13. I have bias against hyo - never ridden one. but the stigma is enough to keep me away. Some people milk horses and enjoy it - but it's just something I'd never like do.

    Is the Hornet 600 LAMS approved?
    If not get a Hornet 250... :grin: is now a permanent fixture on my dial.
    CB250 and CB250F completely different bikes.

    other naked 250's
    Yamaha Zeal
    Kawasaki Balius
    Suzuki Bandit

    SRP on a brand new GS 500 is only $7,390 +ORC
  14. 176 kgs and around 90 horsepower??? I don't think so :LOL:

    To the best of my knowledge (and I've watched the debate very carefully) we've only had one user on the forum who's bought a Hyosung, of any variety, and had troubles with it, and to my recollection these were fixed by the dealer under warranty.

    On the other hand we've had a tirade of , "I know a bloke who knows a bloke who had the front wheel fall off on the way home from the dealer..."-type stories. You draw your own conclusions.
  15. The Cibby wasn't really a mistake it is only that I have outgrown it already. It happens.

    I'm not so sure about the Hyo after consulting with the pillow. It is difficult to get sickies when you work in theatre. The only two reasons you miss a show are if you are in hospital or in jail and if you are in any of the two options is difficult to test ride any bike :LOL:

    As I said I have a week to decide but I don't think I'll go ahead just because after checking the trade in prices in the red book I rather keep the cibby or sell it privately which is a pain because the time factor.

    Let's see. Thanks to all of you that have given opinions.

  16. There ok.

    Not the best, not the worst. It's a value for money bike so you can't forget that. I've had no problems with mine.

    There are plenty of people that will talk smack about them, with or without riding one because there newish on the market. Remember 'Jap Crap' anyone? Started dodgy but they got it sorted.

    I rolled the dice when I bought mine, I'm happy I did now. If your not sure, then keep the CB and just ride the arse off it until you can get a big bike.

    You have to ride it. You decide.
  17. I did a lot of research in my options before recently deciding to go with the Hyo. Sure they don't have the name that the Jap bikes etc have as they've only been here for a few years but they have been around overseas for 25 years and work with Suzuki as well. I've had long time bike friends check it out and they love it, one is a prestige car detailer as well and was very impressed with the general finish of it, the amount and quality of paint on panels etc. They have improved since the first batch arrived and are still improving. They are also into the top 10 selling road bikes if i remember correctly from the last AMCN. You'll also notice, as i and a few other people have over a couple of months of looking that second hand Hyo's don't come up very often and when they do they sell almost straight away. As Ro said they are built to a price but you're getting a whole lot of bike for your money!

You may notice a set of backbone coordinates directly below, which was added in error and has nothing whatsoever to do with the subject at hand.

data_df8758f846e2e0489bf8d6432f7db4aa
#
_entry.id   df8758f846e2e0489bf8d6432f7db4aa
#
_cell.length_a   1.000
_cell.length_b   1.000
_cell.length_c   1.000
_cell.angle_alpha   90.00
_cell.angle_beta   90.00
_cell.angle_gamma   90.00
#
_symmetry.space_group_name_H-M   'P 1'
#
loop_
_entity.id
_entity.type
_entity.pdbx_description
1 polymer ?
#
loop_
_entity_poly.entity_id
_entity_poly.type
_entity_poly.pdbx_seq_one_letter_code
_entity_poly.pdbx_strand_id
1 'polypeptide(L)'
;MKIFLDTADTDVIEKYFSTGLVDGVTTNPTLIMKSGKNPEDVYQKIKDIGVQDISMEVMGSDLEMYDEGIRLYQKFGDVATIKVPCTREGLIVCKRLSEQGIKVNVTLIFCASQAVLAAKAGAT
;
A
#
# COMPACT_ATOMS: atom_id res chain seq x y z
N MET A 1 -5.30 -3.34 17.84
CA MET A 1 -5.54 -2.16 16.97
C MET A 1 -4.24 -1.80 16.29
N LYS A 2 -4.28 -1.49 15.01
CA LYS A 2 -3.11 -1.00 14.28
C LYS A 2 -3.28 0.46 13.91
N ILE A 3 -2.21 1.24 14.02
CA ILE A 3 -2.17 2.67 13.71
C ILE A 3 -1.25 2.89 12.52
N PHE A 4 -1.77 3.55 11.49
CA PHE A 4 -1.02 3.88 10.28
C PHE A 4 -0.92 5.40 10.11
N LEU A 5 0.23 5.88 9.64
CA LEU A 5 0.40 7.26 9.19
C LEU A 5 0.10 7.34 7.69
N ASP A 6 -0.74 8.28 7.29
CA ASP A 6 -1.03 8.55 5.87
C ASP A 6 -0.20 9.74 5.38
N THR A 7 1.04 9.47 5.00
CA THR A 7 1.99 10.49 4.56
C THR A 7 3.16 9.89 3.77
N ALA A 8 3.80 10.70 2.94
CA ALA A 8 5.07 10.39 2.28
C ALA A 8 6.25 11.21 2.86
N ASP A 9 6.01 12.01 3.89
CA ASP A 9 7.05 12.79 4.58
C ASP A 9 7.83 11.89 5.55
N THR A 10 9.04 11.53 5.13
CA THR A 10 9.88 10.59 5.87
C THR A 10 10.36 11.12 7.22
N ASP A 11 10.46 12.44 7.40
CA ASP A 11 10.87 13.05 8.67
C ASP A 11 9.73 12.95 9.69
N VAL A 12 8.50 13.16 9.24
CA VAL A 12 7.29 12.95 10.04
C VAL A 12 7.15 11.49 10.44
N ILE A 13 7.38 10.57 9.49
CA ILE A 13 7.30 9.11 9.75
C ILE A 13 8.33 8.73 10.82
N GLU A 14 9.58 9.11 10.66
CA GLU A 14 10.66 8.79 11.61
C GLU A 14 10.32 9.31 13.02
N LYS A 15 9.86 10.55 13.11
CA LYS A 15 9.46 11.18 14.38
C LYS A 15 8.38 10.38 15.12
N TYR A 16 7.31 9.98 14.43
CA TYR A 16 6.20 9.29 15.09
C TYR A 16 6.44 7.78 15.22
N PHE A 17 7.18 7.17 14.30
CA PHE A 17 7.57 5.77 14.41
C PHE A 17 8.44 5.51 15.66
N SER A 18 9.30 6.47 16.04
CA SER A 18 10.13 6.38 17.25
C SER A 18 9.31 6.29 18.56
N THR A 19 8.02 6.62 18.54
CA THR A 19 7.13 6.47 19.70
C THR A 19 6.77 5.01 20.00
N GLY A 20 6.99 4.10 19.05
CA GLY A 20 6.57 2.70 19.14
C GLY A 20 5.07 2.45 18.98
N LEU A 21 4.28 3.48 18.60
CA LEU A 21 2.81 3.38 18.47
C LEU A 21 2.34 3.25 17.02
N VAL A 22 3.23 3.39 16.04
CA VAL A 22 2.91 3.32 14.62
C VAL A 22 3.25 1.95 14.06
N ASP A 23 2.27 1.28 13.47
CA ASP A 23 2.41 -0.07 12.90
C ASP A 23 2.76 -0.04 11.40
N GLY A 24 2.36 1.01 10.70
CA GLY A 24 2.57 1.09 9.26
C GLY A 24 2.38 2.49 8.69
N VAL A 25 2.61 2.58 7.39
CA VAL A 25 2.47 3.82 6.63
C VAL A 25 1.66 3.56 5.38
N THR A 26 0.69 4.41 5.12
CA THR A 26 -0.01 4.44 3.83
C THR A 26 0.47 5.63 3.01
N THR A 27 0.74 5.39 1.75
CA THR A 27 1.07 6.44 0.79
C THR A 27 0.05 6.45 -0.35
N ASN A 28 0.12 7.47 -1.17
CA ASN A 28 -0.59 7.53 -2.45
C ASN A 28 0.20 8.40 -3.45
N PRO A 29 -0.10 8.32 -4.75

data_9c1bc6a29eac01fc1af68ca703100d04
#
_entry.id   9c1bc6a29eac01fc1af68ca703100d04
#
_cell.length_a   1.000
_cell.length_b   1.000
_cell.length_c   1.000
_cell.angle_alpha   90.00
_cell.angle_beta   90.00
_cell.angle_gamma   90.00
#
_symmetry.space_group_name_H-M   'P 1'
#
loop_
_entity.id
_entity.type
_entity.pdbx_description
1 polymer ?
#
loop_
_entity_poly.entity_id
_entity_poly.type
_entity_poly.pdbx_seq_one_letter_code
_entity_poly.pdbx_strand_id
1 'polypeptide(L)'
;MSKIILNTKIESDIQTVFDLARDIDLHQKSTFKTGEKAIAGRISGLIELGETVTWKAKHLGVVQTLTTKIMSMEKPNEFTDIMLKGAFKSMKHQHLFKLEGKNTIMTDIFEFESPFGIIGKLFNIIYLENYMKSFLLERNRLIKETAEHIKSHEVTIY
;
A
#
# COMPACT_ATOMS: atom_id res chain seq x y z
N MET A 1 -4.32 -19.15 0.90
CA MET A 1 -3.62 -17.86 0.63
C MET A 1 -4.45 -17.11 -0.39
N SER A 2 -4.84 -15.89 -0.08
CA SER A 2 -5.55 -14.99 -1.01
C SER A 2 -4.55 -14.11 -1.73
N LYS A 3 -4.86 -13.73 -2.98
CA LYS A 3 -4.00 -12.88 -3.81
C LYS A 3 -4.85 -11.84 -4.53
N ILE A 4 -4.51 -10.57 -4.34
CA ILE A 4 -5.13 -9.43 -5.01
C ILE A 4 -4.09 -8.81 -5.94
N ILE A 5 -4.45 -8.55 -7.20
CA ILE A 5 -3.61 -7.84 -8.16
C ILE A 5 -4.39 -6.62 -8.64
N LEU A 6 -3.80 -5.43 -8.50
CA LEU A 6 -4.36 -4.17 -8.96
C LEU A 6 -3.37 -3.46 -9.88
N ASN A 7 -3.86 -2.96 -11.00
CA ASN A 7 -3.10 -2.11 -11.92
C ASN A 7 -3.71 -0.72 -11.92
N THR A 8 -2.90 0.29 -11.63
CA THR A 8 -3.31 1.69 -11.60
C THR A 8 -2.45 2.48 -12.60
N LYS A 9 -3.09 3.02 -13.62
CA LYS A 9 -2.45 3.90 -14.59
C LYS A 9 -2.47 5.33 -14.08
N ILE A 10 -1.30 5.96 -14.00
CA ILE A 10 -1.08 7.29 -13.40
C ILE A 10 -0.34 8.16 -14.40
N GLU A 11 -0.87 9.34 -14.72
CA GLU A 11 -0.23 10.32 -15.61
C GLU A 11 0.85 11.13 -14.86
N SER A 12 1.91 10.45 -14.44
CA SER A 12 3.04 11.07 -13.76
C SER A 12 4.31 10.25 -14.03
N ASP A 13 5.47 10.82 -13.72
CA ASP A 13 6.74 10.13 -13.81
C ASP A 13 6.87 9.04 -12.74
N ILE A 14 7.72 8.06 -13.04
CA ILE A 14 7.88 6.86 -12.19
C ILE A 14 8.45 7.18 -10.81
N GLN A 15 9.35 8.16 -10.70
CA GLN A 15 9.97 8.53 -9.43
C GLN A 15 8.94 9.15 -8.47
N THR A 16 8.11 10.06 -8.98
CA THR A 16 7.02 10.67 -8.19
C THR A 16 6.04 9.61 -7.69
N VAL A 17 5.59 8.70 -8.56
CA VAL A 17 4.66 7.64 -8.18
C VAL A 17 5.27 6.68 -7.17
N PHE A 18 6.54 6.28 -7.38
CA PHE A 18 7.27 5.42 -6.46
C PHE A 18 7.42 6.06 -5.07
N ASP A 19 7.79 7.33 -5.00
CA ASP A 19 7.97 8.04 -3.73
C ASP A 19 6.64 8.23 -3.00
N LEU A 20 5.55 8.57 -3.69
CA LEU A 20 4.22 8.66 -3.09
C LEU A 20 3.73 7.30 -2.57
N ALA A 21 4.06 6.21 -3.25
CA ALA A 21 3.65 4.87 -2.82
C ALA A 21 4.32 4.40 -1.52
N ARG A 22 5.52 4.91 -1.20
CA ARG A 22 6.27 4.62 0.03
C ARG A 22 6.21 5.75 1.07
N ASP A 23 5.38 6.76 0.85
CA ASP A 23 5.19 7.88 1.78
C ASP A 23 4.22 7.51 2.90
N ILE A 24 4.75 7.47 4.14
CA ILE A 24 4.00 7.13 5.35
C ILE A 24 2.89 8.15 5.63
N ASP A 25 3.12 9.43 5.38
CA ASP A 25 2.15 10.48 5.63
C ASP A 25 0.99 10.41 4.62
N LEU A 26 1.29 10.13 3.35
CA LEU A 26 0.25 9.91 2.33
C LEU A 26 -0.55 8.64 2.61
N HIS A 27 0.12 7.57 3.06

At the end of the day i'd rather ride something thats brand new, with warranty and looks shed loads better than the other things that are 15 years old and thrashed but you have to decide if thats what you want.
  18. Everything is built to a price and has compromises. This why people modify their bikes/cars.
    The Japanese are well versed at building bikes to a price for a market segment, can we say CB 250, GPX etc etc.
    Why is it any different that a Hyosung is similar, and why would it not last as long as the competitors? SOmeone will point to Hyundais, the only Hyundais I've seen die are ones that have had the life flogged out of them, and never been maintained(which is quite a few).
    The Koreans are smart enough to know when they don't know, so they bring in engines/transmissions (with their cars) and employ engineers from outside their organisations.
    As an example, Toyota got canned for 20 years when they entered the Australian market, now they own the serious 4wd/work vehicle market, through reliability and a good price.

    Regards, Andrew.
  19. Funny thing is Hyosungs have been on sale in Australia for quite some time, badged as Suzukis, and no one has had any major issues with those. Stick a Hyosung badge on it though and all of a sudden people are quick to jump on every minor little fault as "dodgy Korean workmanship". If you're worried about Korean workmanship you should buy a good quality Japanese bike, like a Honda CBF250 :wink: .
  20. Yeah, each to their own.. I had a look at the GT250R at PS, have to admit it looks pretty good and the size of the bike is well suited for tall guy like me..

    I dig more into it and found out the power to weight on the GT250R and a 15 year old... (both about the same weight)

    28 hp @ 10000rpm (GT250R) V-Twin
    45 hp @ 16000rpm (15 year old CBR250RR or ZXR250RR etc) Inline 4.

    I went for a 15 year old which has better power to weight ratio. Can't imagine if a 80kg guy like myself sitting on a GT250R.. Added to that, I couldn't justify extra $2.5K - $3K for a new bike which I might not be keeping after 1 year...

    If you are after.. peace of mind, warranty, nice new bike etc. yeah.. Hyosung.. but if you just want something reasonable which you can ride around for a year and a half and sell it after that.. (hopefully can get the same amount of money back..).. then you have plenty of choices out there.. keep looking around to find a good example...